Wednesday, May 18, 2016

Hilariously out of place Baja

I truly have no recollection of where this car was located. It is definitely in NYC somewhere, most likely deep in Brooklyn where free standing homes with big lawns exist (Midwood? Marine Park?). Regardless somewhere amidst this beatific Americana setting was this misplaced lump:
In California? Sure. Way out on Long Island? Possibly. But a Baja Beetle on the city streets? Unprecedented!
For those of you who don't know this is a Volkswagen Beetle with an aftermarket dune buggy conversion kit called the Baja. These were super popular for decades but like the classic custom vans of the '70s they are fading fast.
With the modern cars around it this thing looks positively prehistoric! The look is enhanced by the fact that it seems to have no color at all. With the exception of the front wheels and turn signals it looks like a black and white photograph.
Pinpointing the year of a Beetle can be tough regardless, and this one has had half of its body replaced with components from the kit. My best guess is that this started life as a 1971 or so Super Beetle due to the slightly longer hood, crescent shaped vent behind the rear quarter windows, and front turn signal size.
The Baja conversion consisted of replacement hood, fenders, engine cover, and that front valance below the hood. While there were many kits to choose from there were really only 2 distinct styles; Wide Eye (pictured here with the headlights on the fenders), or Narrow Eye (where both headlights would be bunched together on the front between the fenders).
This car looks like you just woke it up.
Beetles were remarkably capable off-roaders from the factory due to the high ground clearance, flat floor, and engine located over the drive wheels. The Baja kit was named after the Mexican Baja 1,000 race which pitted all sorts of trucks, Jeeps, and motorcycles on a brutally rugged rock and dirt course to the Southern tip of the Peninsula. Beetles have always competed in it, with success. Perhaps the most astonishing thing about the Baja race is known as Class 11. To enter the Baja in Class 11 you must race a stock VW Type 1 Beetle with no modifications except for adding a roll bar and adding ground clearance. No Super Beetles are allowed. You must use the stock drum brakes! The engine and transmission have to be the equivalent of a standard 1968 Beetle too. No wonder they named these kits after the race.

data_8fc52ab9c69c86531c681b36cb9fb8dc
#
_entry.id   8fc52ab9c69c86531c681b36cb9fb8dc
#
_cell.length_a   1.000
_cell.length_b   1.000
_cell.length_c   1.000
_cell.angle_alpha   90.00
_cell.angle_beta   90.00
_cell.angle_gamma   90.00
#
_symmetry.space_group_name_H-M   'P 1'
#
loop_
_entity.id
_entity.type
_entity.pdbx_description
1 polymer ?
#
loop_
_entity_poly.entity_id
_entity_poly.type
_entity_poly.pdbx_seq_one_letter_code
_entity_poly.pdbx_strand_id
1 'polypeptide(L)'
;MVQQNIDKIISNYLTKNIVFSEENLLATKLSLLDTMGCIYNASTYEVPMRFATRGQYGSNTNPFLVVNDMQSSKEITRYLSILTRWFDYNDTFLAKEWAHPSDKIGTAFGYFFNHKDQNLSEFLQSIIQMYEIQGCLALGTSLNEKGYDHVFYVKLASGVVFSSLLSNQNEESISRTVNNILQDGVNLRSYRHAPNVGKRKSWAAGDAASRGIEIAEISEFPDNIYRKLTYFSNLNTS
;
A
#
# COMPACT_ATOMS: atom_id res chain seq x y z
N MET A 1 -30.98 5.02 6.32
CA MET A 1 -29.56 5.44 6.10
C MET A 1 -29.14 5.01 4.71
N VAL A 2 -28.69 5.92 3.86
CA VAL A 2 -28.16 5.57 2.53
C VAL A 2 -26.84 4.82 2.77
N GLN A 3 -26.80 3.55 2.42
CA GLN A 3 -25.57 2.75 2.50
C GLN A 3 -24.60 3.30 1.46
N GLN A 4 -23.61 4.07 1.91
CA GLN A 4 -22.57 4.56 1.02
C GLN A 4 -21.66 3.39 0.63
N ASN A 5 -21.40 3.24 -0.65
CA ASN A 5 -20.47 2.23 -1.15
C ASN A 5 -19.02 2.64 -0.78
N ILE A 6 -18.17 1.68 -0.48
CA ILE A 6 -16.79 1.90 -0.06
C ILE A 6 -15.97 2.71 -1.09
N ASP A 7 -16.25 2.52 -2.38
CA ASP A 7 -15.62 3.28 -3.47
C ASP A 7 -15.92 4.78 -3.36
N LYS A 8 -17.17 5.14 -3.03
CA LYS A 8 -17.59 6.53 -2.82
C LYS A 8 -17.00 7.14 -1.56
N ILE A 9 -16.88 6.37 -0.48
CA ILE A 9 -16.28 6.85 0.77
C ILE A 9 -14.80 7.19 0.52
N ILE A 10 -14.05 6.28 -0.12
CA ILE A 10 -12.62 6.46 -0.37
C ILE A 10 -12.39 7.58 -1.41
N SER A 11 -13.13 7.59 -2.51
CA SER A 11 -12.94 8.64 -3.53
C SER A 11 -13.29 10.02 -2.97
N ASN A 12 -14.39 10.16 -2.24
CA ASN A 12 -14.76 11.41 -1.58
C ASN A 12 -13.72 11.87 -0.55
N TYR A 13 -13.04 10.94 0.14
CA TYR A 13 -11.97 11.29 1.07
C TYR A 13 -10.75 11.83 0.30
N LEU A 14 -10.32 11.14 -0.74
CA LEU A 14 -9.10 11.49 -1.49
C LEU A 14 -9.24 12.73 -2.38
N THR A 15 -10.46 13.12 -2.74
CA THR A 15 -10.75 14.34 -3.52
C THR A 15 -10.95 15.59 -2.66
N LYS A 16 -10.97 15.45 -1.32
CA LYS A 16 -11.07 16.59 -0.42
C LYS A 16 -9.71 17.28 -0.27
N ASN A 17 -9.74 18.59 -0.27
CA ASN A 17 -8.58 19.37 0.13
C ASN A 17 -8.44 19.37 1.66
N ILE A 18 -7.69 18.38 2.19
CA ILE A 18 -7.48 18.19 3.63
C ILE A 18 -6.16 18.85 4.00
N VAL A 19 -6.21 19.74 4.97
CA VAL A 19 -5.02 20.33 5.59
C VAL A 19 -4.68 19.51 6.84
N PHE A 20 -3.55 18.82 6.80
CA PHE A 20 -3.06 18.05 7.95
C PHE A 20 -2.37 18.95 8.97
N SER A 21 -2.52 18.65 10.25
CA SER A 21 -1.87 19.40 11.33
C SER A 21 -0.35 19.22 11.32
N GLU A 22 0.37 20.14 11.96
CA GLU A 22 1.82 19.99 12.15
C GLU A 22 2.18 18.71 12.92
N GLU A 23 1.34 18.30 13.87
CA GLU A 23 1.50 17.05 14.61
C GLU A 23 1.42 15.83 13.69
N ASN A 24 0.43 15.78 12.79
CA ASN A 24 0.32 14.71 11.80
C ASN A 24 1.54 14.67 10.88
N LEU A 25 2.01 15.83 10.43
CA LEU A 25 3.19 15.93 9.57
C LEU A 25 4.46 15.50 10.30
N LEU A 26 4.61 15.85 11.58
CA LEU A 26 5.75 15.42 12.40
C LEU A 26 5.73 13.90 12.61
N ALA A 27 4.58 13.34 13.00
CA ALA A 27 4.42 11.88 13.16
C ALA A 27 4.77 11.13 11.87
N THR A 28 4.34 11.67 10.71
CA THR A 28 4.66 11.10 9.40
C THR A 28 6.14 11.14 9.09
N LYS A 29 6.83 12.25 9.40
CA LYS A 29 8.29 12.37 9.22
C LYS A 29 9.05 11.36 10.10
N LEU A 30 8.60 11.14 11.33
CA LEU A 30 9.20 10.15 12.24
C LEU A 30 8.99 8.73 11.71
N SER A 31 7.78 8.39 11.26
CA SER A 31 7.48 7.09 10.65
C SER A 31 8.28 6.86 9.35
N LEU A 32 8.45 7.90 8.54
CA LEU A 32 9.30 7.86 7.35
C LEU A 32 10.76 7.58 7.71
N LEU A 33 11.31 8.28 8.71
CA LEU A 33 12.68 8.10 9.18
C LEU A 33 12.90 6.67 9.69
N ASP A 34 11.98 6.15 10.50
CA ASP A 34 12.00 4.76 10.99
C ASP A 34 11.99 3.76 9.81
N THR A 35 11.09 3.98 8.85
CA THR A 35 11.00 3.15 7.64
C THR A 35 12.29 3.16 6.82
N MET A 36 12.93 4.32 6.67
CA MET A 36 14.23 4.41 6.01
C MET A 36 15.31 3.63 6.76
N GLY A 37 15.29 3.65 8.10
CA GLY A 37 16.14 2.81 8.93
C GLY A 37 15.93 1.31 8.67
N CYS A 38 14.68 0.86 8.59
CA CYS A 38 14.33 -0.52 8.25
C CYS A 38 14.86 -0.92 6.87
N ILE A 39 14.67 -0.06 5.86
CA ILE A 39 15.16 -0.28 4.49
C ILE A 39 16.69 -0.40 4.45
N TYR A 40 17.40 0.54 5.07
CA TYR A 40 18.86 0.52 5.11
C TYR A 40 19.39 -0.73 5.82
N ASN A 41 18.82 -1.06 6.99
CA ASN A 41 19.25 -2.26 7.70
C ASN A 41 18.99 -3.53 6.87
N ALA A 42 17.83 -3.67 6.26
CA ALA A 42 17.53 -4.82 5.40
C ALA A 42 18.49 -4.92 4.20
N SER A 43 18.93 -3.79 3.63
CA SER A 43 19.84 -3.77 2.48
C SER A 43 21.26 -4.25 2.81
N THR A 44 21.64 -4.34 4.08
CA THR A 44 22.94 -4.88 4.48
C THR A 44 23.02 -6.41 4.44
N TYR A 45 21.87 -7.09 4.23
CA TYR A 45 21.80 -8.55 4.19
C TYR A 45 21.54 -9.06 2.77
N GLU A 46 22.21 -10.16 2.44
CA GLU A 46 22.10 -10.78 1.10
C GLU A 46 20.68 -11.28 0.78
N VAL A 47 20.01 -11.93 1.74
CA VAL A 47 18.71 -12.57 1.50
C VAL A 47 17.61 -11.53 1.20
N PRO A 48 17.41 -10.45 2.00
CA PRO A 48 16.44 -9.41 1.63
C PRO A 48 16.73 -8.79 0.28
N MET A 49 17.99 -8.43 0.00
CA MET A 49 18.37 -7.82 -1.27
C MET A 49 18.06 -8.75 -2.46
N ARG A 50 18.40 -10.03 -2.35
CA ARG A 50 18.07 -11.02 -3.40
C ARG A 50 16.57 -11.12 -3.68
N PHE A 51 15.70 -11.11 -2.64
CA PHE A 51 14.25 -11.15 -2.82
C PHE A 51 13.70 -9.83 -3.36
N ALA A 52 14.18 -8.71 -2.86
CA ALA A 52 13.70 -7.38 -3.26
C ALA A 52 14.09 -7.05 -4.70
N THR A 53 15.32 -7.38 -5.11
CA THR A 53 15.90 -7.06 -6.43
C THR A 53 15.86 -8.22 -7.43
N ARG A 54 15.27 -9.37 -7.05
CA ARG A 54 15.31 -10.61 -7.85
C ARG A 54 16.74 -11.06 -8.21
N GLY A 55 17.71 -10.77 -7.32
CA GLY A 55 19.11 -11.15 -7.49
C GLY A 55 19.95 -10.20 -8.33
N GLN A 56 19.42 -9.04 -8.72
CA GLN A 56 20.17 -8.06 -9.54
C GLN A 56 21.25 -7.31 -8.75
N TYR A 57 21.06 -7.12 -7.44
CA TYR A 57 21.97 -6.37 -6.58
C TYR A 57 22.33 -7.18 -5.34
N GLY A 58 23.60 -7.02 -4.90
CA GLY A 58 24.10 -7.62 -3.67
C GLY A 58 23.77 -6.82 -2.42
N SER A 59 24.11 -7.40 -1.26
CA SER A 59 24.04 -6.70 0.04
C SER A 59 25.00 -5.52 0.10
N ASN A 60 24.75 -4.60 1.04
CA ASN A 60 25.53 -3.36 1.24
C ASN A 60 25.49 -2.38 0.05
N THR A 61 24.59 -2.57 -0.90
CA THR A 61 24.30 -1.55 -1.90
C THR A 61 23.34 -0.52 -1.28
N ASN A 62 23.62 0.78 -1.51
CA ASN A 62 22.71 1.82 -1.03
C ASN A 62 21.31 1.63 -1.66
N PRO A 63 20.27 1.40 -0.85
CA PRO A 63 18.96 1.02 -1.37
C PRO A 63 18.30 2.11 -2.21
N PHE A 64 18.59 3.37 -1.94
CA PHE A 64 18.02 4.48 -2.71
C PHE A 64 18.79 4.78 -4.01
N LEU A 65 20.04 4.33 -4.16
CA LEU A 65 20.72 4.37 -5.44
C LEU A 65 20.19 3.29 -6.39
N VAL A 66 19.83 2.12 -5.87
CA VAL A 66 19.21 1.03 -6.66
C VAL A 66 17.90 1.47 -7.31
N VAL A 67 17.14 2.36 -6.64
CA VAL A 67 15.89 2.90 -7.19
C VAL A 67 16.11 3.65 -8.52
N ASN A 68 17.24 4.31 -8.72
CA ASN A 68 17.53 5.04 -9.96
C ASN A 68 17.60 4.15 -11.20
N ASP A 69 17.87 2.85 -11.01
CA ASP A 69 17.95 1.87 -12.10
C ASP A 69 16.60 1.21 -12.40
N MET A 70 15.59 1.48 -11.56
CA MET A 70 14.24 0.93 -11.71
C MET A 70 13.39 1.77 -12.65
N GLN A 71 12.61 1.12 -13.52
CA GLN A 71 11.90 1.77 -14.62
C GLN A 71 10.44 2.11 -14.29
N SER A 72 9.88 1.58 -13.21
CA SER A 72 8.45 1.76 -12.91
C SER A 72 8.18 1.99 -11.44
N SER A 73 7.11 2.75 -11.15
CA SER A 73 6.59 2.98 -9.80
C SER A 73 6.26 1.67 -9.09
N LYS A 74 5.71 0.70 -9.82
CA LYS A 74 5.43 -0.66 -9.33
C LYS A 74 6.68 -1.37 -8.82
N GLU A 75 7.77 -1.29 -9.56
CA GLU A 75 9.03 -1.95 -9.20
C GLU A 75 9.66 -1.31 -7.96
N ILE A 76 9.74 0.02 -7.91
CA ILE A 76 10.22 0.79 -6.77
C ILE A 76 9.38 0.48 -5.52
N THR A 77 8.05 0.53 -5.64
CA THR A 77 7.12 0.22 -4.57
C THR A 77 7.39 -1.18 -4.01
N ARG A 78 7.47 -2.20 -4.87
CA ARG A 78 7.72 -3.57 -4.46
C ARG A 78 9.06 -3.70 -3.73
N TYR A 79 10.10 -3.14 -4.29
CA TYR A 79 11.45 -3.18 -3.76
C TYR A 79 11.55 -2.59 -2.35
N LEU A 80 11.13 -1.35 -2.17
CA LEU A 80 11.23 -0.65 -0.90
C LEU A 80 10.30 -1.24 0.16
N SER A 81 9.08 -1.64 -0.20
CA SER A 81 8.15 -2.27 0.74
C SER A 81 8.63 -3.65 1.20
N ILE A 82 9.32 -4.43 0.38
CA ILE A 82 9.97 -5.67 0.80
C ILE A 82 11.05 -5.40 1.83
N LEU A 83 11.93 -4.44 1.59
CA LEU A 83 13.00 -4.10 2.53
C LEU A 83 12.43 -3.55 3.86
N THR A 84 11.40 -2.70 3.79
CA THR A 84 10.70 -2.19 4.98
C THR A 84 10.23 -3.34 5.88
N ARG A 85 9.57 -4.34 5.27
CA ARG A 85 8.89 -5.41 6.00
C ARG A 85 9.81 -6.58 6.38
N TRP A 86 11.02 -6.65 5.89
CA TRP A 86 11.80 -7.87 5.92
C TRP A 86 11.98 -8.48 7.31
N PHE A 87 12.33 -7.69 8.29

At some point a visor was added over the windshield of this beast. On display here is one of the greatest advances in VW Beetle history; the exterior fuel filler door! From the early split windows of the '40s all the way through the late '60s you had to pop the hood to fill 'er up. It's the small things folks.
Those wheels are vintage Wagon Wheels from the '70s.
Lowe's emblem on the left fender? Really dude?
The taillights have been replaced with pointy rocket lenses from a '59 Cadillac which, if original, means this conversion happened a long time ago. The engine looks to be a standard air cooled Beetle unit, with what looks to be modified Cherry Bomb mufflers welded to a stock exhaust. The bumper is appropriately homemade looking, as is the trailer hitch. I suppose towing a very small boat isn't out of the question even for a Beetle.
Well there you have it; a funky looking hybrid kit car ready for the dunes. The best thing about a Beetle is that absolutely every single component is still available for it and probably will be forever. If you find something like this in a barn where it's been sitting for 30 years you can get it running in a day or 2. Complete engines are not only available, but take about an hour to install. Seeing this one made me realize how long it had been since I last encountered one and I have to say it's a pretty cool summer ride.

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